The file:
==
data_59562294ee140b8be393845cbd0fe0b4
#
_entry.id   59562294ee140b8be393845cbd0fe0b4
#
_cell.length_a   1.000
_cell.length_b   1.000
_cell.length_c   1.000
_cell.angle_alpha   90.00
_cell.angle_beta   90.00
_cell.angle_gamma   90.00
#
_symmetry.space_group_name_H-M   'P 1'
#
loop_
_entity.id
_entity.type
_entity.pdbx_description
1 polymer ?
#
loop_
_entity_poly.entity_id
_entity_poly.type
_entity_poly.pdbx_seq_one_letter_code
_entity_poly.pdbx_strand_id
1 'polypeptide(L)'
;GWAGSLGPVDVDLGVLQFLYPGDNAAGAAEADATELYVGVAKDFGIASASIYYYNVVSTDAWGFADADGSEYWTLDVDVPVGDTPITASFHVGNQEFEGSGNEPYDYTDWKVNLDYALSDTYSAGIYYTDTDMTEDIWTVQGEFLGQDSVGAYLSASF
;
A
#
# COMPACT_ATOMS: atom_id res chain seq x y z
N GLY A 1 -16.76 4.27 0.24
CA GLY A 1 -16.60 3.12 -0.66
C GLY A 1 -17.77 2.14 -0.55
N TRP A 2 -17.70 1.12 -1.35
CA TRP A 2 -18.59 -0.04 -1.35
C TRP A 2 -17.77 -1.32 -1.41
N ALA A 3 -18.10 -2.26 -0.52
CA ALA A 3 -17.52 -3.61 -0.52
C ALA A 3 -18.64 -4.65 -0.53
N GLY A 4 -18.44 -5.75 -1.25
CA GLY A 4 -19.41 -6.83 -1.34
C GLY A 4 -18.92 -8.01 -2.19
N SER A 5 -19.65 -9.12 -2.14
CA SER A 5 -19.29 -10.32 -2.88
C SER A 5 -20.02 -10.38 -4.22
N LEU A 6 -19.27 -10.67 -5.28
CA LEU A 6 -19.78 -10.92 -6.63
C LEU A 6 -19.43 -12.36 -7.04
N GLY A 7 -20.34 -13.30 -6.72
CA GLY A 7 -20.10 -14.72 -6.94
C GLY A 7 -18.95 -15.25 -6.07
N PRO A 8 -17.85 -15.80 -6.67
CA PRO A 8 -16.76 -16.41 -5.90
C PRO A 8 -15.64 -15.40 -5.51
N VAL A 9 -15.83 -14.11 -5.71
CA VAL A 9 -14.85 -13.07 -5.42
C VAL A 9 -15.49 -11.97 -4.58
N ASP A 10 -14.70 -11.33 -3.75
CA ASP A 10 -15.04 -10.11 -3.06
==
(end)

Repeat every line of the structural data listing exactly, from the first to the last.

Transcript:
data_59562294ee140b8be393845cbd0fe0b4
#
_entry.id   59562294ee140b8be393845cbd0fe0b4
#
_cell.length_a   1.000
_cell.length_b   1.000
_cell.length_c   1.000
_cell.angle_alpha   90.00
_cell.angle_beta   90.00
_cell.angle_gamma   90.00
#
_symmetry.space_group_name_H-M   'P 1'
#
loop_
_entity.id
_entity.type
_entity.pdbx_description
1 polymer ?
#
loop_
_entity_poly.entity_id
_entity_poly.type
_entity_poly.pdbx_seq_one_letter_code
_entity_poly.pdbx_strand_id
1 'polypeptide(L)'
;GWAGSLGPVDVDLGVLQFLYPGDNAAGAAEADATELYVGVAKDFGIASASIYYYNVVSTDAWGFADADGSEYWTLDVDVPVGDTPITASFHVGNQEFEGSGNEPYDYTDWKVNLDYALSDTYSAGIYYTDTDMTEDIWTVQGEFLGQDSVGAYLSASF
;
A
#
# COMPACT_ATOMS: atom_id res chain seq x y z
N GLY A 1 -16.76 4.27 0.24
CA GLY A 1 -16.60 3.12 -0.66
C GLY A 1 -17.77 2.14 -0.55
N TRP A 2 -17.70 1.12 -1.35
CA TRP A 2 -18.59 -0.04 -1.35
C TRP A 2 -17.77 -1.32 -1.41
N ALA A 3 -18.10 -2.26 -0.52
CA ALA A 3 -17.52 -3.61 -0.52
C ALA A 3 -18.64 -4.65 -0.53
N GLY A 4 -18.44 -5.75 -1.25
CA GLY A 4 -19.41 -6.83 -1.34
C GLY A 4 -18.92 -8.01 -2.19
N SER A 5 -19.65 -9.12 -2.14
CA SER A 5 -19.29 -10.32 -2.88
C SER A 5 -20.02 -10.38 -4.22
N LEU A 6 -19.27 -10.67 -5.28
CA LEU A 6 -19.78 -10.92 -6.63
C LEU A 6 -19.43 -12.36 -7.04
N GLY A 7 -20.34 -13.30 -6.72
CA GLY A 7 -20.10 -14.72 -6.94
C GLY A 7 -18.95 -15.25 -6.07
N PRO A 8 -17.85 -15.80 -6.67
CA PRO A 8 -16.76 -16.41 -5.90
C PRO A 8 -15.64 -15.40 -5.51
N VAL A 9 -15.83 -14.11 -5.71
CA VAL A 9 -14.85 -13.07 -5.42
C VAL A 9 -15.49 -11.97 -4.58
N ASP A 10 -14.70 -11.33 -3.75
CA ASP A 10 -15.04 -10.11 -3.06